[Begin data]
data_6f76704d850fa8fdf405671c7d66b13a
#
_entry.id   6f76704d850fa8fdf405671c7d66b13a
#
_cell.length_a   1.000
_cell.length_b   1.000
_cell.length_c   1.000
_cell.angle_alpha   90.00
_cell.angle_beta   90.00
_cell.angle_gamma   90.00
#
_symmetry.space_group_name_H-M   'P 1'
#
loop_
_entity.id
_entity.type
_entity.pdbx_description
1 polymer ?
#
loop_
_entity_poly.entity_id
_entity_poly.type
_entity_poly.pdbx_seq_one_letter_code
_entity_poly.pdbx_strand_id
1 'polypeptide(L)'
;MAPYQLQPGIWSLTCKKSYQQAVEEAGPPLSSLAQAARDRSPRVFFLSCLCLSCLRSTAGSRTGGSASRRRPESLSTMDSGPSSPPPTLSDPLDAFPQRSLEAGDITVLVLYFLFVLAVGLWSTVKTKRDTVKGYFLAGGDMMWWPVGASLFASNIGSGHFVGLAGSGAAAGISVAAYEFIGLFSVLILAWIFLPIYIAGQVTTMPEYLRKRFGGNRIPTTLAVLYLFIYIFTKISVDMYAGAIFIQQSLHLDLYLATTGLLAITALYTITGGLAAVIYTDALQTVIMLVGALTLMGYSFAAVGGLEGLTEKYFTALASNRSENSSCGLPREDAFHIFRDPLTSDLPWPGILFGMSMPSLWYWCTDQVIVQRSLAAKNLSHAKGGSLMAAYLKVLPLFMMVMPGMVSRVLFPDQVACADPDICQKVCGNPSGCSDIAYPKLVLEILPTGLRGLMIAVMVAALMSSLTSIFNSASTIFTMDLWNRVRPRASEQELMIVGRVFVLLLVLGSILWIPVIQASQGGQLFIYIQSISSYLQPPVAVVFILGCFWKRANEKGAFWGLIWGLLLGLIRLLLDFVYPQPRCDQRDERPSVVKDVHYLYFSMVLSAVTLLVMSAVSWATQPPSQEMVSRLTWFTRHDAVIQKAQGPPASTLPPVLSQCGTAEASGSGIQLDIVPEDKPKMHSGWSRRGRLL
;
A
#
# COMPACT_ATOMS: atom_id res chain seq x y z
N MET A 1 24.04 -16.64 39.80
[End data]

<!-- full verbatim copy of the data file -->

data_6f76704d850fa8fdf405671c7d66b13a
#
_entry.id   6f76704d850fa8fdf405671c7d66b13a
#
_cell.length_a   1.000
_cell.length_b   1.000
_cell.length_c   1.000
_cell.angle_alpha   90.00
_cell.angle_beta   90.00
_cell.angle_gamma   90.00
#
_symmetry.space_group_name_H-M   'P 1'
#
loop_
_entity.id
_entity.type
_entity.pdbx_description
1 polymer ?
#
loop_
_entity_poly.entity_id
_entity_poly.type
_entity_poly.pdbx_seq_one_letter_code
_entity_poly.pdbx_strand_id
1 'polypeptide(L)'
;MAPYQLQPGIWSLTCKKSYQQAVEEAGPPLSSLAQAARDRSPRVFFLSCLCLSCLRSTAGSRTGGSASRRRPESLSTMDSGPSSPPPTLSDPLDAFPQRSLEAGDITVLVLYFLFVLAVGLWSTVKTKRDTVKGYFLAGGDMMWWPVGASLFASNIGSGHFVGLAGSGAAAGISVAAYEFIGLFSVLILAWIFLPIYIAGQVTTMPEYLRKRFGGNRIPTTLAVLYLFIYIFTKISVDMYAGAIFIQQSLHLDLYLATTGLLAITALYTITGGLAAVIYTDALQTVIMLVGALTLMGYSFAAVGGLEGLTEKYFTALASNRSENSSCGLPREDAFHIFRDPLTSDLPWPGILFGMSMPSLWYWCTDQVIVQRSLAAKNLSHAKGGSLMAAYLKVLPLFMMVMPGMVSRVLFPDQVACADPDICQKVCGNPSGCSDIAYPKLVLEILPTGLRGLMIAVMVAALMSSLTSIFNSASTIFTMDLWNRVRPRASEQELMIVGRVFVLLLVLGSILWIPVIQASQGGQLFIYIQSISSYLQPPVAVVFILGCFWKRANEKGAFWGLIWGLLLGLIRLLLDFVYPQPRCDQRDERPSVVKDVHYLYFSMVLSAVTLLVMSAVSWATQPPSQEMVSRLTWFTRHDAVIQKAQGPPASTLPPVLSQCGTAEASGSGIQLDIVPEDKPKMHSGWSRRGRLL
;
A
#
# COMPACT_ATOMS: atom_id res chain seq x y z
N MET A 1 24.04 -16.64 39.80